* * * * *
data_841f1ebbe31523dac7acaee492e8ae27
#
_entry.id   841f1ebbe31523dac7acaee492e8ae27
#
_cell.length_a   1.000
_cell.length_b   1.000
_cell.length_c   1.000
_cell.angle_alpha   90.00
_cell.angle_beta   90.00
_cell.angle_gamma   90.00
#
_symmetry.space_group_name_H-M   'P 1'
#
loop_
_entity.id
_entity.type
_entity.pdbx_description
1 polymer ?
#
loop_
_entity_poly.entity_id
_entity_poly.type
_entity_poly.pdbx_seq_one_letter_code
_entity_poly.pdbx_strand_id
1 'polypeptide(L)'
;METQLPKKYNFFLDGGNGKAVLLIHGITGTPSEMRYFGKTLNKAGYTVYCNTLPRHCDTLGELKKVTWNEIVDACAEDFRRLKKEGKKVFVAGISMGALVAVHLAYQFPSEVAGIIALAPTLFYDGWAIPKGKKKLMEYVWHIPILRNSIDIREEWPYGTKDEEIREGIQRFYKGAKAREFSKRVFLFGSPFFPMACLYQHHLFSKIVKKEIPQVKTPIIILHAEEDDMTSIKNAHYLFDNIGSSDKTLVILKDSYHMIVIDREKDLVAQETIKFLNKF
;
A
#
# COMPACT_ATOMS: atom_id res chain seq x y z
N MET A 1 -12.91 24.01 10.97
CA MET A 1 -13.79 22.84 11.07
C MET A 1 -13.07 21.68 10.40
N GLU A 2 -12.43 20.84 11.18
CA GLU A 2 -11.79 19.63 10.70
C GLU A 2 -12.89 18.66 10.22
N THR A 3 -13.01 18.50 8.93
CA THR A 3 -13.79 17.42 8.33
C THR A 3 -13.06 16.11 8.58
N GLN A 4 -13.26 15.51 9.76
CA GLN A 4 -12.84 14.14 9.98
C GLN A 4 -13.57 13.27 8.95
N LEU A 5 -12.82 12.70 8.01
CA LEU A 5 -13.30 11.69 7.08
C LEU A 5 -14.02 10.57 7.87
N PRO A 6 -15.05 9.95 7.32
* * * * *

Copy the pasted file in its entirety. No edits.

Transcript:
data_841f1ebbe31523dac7acaee492e8ae27
#
_entry.id   841f1ebbe31523dac7acaee492e8ae27
#
_cell.length_a   1.000
_cell.length_b   1.000
_cell.length_c   1.000
_cell.angle_alpha   90.00
_cell.angle_beta   90.00
_cell.angle_gamma   90.00
#
_symmetry.space_group_name_H-M   'P 1'
#
loop_
_entity.id
_entity.type
_entity.pdbx_description
1 polymer ?
#
loop_
_entity_poly.entity_id
_entity_poly.type
_entity_poly.pdbx_seq_one_letter_code
_entity_poly.pdbx_strand_id
1 'polypeptide(L)'
;METQLPKKYNFFLDGGNGKAVLLIHGITGTPSEMRYFGKTLNKAGYTVYCNTLPRHCDTLGELKKVTWNEIVDACAEDFRRLKKEGKKVFVAGISMGALVAVHLAYQFPSEVAGIIALAPTLFYDGWAIPKGKKKLMEYVWHIPILRNSIDIREEWPYGTKDEEIREGIQRFYKGAKAREFSKRVFLFGSPFFPMACLYQHHLFSKIVKKEIPQVKTPIIILHAEEDDMTSIKNAHYLFDNIGSSDKTLVILKDSYHMIVIDREKDLVAQETIKFLNKF
;
A
#
# COMPACT_ATOMS: atom_id res chain seq x y z
N MET A 1 -12.91 24.01 10.97
CA MET A 1 -13.79 22.84 11.07
C MET A 1 -13.07 21.68 10.40
N GLU A 2 -12.43 20.84 11.18
CA GLU A 2 -11.79 19.63 10.70
C GLU A 2 -12.89 18.66 10.22
N THR A 3 -13.01 18.50 8.93
CA THR A 3 -13.79 17.42 8.33
C THR A 3 -13.06 16.11 8.58
N GLN A 4 -13.26 15.51 9.76
CA GLN A 4 -12.84 14.14 9.98
C GLN A 4 -13.57 13.27 8.95
N LEU A 5 -12.82 12.70 8.01
CA LEU A 5 -13.30 11.69 7.08
C LEU A 5 -14.02 10.57 7.87
N PRO A 6 -15.05 9.95 7.32